Fig. 3

a Probability (vertical axis) of the Euclidean distance between two samples (horizontal axis) of LHS (blue) and SIS (red) in the normalized 10-dimensional parameter space. The black vertical line indicates the lowest 4 % distance as the threshold of “very close” samples. b Probability (vertical axis) of emulated changes in radiation imbalance at the TOA (horizontal axis) (W/m2) in LHS (blue) and SIS (red). c Probability (vertical axis) of Spearman’s rank correlation between two different parameters (horizontal axis) in LHS (blue) and SIS (red)

Figure 3b shows the emulated changes in the radiative imbalance at the TOA. These changes are large in LHS but sufficiently small (less than 1 W/m2) in SIS. Although the suppression of changes in the TOA imbalance resulted in correlations between different parameters, the effect was not large (the maximum of the absolute correlation values is approximately 0.3) (Fig. 3c). In this algorithm, the definition of a “very close” distance is critical for determining the amplitude of the emulated TOA imbalance and the correlation between parameters. There is a trade-off between the parameter correlation and the amplitude of the TOA imbalance. Here, we chose the definition of a “very close” distance so that the amplitude of the emulated TOA imbalance and the correlation are both sufficiently small.

It should be noted that the SIS method also has the limitations (i)–(iv) mentioned in Sect. 2.2. Therefore, to confirm that this method works well, it was necessary to actually perform the CGCM runs with the selected parameter values.

3 CGCM experiments

3.1 CGCM control experiments

Here, we present the results from ongoing C-CTL and C-CO2 runs of the CGCM without flux corrections. We have completed 35 members of the C-CTL and C-CO2 ensembles so far that cover wide ranges of parameter values (Fig. 2).

In the C-CTL runs, all of the members showed only small changes in radiative imbalance and little drift in surface air temperature (Fig. 4), which demonstrates that our SIS method works well to prevent large drift and avert long spin-up runs. This method allows modeling groups to overcome the limitations of previous PPE studies, i.e., the requirements of the ASGCM and flux corrections. We defined the first 10-year period as spin-up and years 11–30 as the C-CTL runs. The 20-year C-CO2 runs were performed beginning with year 11 of the corresponding spin-up/C-CTL runs. The 10-year length of the spin-up was chosen because of the limited computational resources. However, the ocean time scales of equilibration with the altered parameters could be centuries. Not surprisingly, some models have slight drifts. Hereafter, we removed the annual mean values of the C-CTL runs from the values of the C-CO2 runs to reduce the effects of the slight drifts. In other words, we assumed that the drift involved in the C-CO2 run is the same as that in the CTL run for each model.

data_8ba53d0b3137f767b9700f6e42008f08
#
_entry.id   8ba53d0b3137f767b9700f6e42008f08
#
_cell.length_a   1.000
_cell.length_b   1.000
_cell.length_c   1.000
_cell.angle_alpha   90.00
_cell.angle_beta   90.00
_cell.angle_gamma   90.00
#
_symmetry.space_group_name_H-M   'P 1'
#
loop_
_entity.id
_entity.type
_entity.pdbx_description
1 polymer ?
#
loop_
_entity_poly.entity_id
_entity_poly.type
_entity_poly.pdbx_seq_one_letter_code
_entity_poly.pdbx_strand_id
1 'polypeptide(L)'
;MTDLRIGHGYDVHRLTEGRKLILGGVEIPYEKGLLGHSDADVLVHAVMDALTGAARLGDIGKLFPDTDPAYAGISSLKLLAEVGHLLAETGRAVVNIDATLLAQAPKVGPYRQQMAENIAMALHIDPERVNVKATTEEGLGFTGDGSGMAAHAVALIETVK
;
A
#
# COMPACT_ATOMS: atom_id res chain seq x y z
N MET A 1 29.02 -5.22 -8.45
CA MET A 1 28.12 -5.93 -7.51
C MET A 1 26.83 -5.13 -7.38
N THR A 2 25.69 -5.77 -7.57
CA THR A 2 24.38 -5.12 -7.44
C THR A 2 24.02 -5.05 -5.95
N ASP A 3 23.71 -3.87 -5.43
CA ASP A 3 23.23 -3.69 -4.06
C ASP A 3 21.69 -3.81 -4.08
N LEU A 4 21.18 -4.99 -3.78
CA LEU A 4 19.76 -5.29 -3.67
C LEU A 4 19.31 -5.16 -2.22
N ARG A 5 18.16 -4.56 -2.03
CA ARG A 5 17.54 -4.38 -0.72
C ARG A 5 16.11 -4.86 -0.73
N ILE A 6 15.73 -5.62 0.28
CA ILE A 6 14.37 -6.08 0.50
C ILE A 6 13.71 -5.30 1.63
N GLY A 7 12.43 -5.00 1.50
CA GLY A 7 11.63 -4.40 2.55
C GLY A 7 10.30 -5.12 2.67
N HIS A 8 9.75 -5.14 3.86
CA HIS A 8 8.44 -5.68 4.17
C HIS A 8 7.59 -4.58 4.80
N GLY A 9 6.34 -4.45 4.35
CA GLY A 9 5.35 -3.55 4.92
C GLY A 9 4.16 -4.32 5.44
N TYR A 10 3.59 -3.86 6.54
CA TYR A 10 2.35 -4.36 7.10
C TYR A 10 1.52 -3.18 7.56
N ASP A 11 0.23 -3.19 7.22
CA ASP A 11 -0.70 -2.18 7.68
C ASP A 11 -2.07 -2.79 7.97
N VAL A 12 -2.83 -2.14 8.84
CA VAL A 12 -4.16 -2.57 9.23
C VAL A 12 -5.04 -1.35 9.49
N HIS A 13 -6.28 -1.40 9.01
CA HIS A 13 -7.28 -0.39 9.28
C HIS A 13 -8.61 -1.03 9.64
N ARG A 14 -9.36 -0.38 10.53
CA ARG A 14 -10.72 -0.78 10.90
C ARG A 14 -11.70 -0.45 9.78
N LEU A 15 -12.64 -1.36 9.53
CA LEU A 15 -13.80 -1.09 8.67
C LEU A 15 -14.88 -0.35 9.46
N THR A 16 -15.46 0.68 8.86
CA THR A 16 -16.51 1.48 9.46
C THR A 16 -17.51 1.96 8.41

Fig. 4

a Annual mean time series of global averaged net radiative flux imbalance anomalies at the TOA (W/m2) from the standard model. The first 10 years are spin-up, and the following 20 years are the control runs. b Annual averaged time series of global mean surface air temperature anomalies from the standard model (°C)

3.2 Climate sensitivity, feedback and radiative forcing

Figure 5 shows the histogram of effective climate sensitivity estimated by using the Gregory method. The range of CS in our ensemble is 2.2–3.2 °C, which occupies the lower range of the MME but not the upper range. Here, we accounted for uncertainty arising from the natural variability in the estimation of CS of the standard model by applying the bootstrap method (Efron 1979; Wilks 1995). We implemented the bootstrap method as follows:
Fig. 5

Histogram of effective climate sensitivity for a doubling of CO2 in the CGCM ensemble (°C). Vertical red lines indicate each CGCM run. The black error bar indicates the 10–90 % range and the best estimate of the standard model (estimated using the bootstrap method)

  • We computed a linear regression between changes in the annual mean global average surface air temperature and changes in the annual mean global average radiative flux at the TOA (C-CO2 minus C-CTL).

  • We randomly resampled 10 anomalies (each 2 years in length with considering the persistence in a first-order auto-regression; Wilks 1995) from the original regression line with replacement.

  • We added the randomly resampled anomalies to the original regression line and re-computed the new regression (called the bootstrap sample).

  • We repeated the above two steps to generate 1,000 bootstrap samples.

  • We measured uncertainties using the probability of the bootstrap samples.

The range of the CS in this PPE was greater than that generated by the natural variability alone.